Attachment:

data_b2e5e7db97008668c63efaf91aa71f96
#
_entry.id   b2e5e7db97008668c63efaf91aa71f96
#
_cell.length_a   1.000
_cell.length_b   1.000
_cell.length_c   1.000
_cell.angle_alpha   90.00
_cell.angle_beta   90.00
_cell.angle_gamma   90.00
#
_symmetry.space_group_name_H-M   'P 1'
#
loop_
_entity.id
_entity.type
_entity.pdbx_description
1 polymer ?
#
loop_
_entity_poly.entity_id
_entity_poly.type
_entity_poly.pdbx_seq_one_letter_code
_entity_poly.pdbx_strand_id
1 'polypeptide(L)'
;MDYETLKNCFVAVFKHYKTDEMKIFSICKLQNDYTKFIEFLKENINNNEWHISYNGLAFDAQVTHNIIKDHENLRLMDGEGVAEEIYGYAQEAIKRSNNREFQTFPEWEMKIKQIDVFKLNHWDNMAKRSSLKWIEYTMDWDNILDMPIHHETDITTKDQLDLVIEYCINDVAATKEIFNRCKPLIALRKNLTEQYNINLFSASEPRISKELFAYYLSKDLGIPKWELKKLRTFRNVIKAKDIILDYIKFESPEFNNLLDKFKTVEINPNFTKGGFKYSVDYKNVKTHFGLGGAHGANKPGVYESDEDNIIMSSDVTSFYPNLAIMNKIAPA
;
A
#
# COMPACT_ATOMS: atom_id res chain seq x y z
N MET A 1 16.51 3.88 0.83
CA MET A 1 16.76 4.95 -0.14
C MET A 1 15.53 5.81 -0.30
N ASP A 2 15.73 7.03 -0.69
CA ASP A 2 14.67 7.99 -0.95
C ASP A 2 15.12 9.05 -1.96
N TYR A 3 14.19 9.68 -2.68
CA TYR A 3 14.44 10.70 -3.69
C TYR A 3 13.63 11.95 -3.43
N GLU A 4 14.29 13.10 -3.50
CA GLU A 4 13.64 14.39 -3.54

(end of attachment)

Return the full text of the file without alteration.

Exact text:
data_b2e5e7db97008668c63efaf91aa71f96
#
_entry.id   b2e5e7db97008668c63efaf91aa71f96
#
_cell.length_a   1.000
_cell.length_b   1.000
_cell.length_c   1.000
_cell.angle_alpha   90.00
_cell.angle_beta   90.00
_cell.angle_gamma   90.00
#
_symmetry.space_group_name_H-M   'P 1'
#
loop_
_entity.id
_entity.type
_entity.pdbx_description
1 polymer ?
#
loop_
_entity_poly.entity_id
_entity_poly.type
_entity_poly.pdbx_seq_one_letter_code
_entity_poly.pdbx_strand_id
1 'polypeptide(L)'
;MDYETLKNCFVAVFKHYKTDEMKIFSICKLQNDYTKFIEFLKENINNNEWHISYNGLAFDAQVTHNIIKDHENLRLMDGEGVAEEIYGYAQEAIKRSNNREFQTFPEWEMKIKQIDVFKLNHWDNMAKRSSLKWIEYTMDWDNILDMPIHHETDITTKDQLDLVIEYCINDVAATKEIFNRCKPLIALRKNLTEQYNINLFSASEPRISKELFAYYLSKDLGIPKWELKKLRTFRNVIKAKDIILDYIKFESPEFNNLLDKFKTVEINPNFTKGGFKYSVDYKNVKTHFGLGGAHGANKPGVYESDEDNIIMSSDVTSFYPNLAIMNKIAPA
;
A
#
# COMPACT_ATOMS: atom_id res chain seq x y z
N MET A 1 16.51 3.88 0.83
CA MET A 1 16.76 4.95 -0.14
C MET A 1 15.53 5.81 -0.30
N ASP A 2 15.73 7.03 -0.69
CA ASP A 2 14.67 7.99 -0.95
C ASP A 2 15.12 9.05 -1.96
N TYR A 3 14.19 9.68 -2.68
CA TYR A 3 14.44 10.70 -3.69
C TYR A 3 13.63 11.95 -3.43
N GLU A 4 14.29 13.10 -3.50
CA GLU A 4 13.64 14.39 -3.54